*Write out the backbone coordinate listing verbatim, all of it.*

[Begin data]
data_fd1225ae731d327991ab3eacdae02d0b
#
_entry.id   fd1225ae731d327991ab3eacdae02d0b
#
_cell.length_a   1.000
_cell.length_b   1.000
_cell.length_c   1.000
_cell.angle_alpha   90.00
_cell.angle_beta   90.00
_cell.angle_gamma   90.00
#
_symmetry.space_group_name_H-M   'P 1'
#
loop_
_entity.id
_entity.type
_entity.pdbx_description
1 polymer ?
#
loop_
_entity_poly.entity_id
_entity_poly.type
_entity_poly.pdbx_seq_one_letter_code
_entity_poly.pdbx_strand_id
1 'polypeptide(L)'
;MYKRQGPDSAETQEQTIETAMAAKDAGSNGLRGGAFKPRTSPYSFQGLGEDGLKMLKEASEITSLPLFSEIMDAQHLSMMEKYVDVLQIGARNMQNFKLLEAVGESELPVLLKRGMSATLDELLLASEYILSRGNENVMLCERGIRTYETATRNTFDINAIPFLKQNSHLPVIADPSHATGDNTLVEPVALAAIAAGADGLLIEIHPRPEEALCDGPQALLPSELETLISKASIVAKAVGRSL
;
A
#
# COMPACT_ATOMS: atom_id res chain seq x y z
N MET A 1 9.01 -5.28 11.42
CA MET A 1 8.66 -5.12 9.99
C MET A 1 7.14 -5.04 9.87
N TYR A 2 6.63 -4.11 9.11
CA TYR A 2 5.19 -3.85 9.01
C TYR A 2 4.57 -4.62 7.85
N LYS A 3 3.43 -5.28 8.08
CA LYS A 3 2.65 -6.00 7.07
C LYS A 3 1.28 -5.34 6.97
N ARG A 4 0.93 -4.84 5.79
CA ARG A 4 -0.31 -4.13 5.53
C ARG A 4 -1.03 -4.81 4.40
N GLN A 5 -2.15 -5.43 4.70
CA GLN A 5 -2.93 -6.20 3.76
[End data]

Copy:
data_fd1225ae731d327991ab3eacdae02d0b
#
_entry.id   fd1225ae731d327991ab3eacdae02d0b
#
_cell.length_a   1.000
_cell.length_b   1.000
_cell.length_c   1.000
_cell.angle_alpha   90.00
_cell.angle_beta   90.00
_cell.angle_gamma   90.00
#
_symmetry.space_group_name_H-M   'P 1'
#
loop_
_entity.id
_entity.type
_entity.pdbx_description
1 polymer ?
#
loop_
_entity_poly.entity_id
_entity_poly.type
_entity_poly.pdbx_seq_one_letter_code
_entity_poly.pdbx_strand_id
1 'polypeptide(L)'
;MYKRQGPDSAETQEQTIETAMAAKDAGSNGLRGGAFKPRTSPYSFQGLGEDGLKMLKEASEITSLPLFSEIMDAQHLSMMEKYVDVLQIGARNMQNFKLLEAVGESELPVLLKRGMSATLDELLLASEYILSRGNENVMLCERGIRTYETATRNTFDINAIPFLKQNSHLPVIADPSHATGDNTLVEPVALAAIAAGADGLLIEIHPRPEEALCDGPQALLPSELETLISKASIVAKAVGRSL
;
A
#
# COMPACT_ATOMS: atom_id res chain seq x y z
N MET A 1 9.01 -5.28 11.42
CA MET A 1 8.66 -5.12 9.99
C MET A 1 7.14 -5.04 9.87
N TYR A 2 6.63 -4.11 9.11
CA TYR A 2 5.19 -3.85 9.01
C TYR A 2 4.57 -4.62 7.85
N LYS A 3 3.43 -5.28 8.08
CA LYS A 3 2.65 -6.00 7.07
C LYS A 3 1.28 -5.34 6.97
N ARG A 4 0.93 -4.84 5.79
CA ARG A 4 -0.31 -4.13 5.53
C ARG A 4 -1.03 -4.81 4.40
N GLN A 5 -2.15 -5.43 4.70
CA GLN A 5 -2.93 -6.20 3.76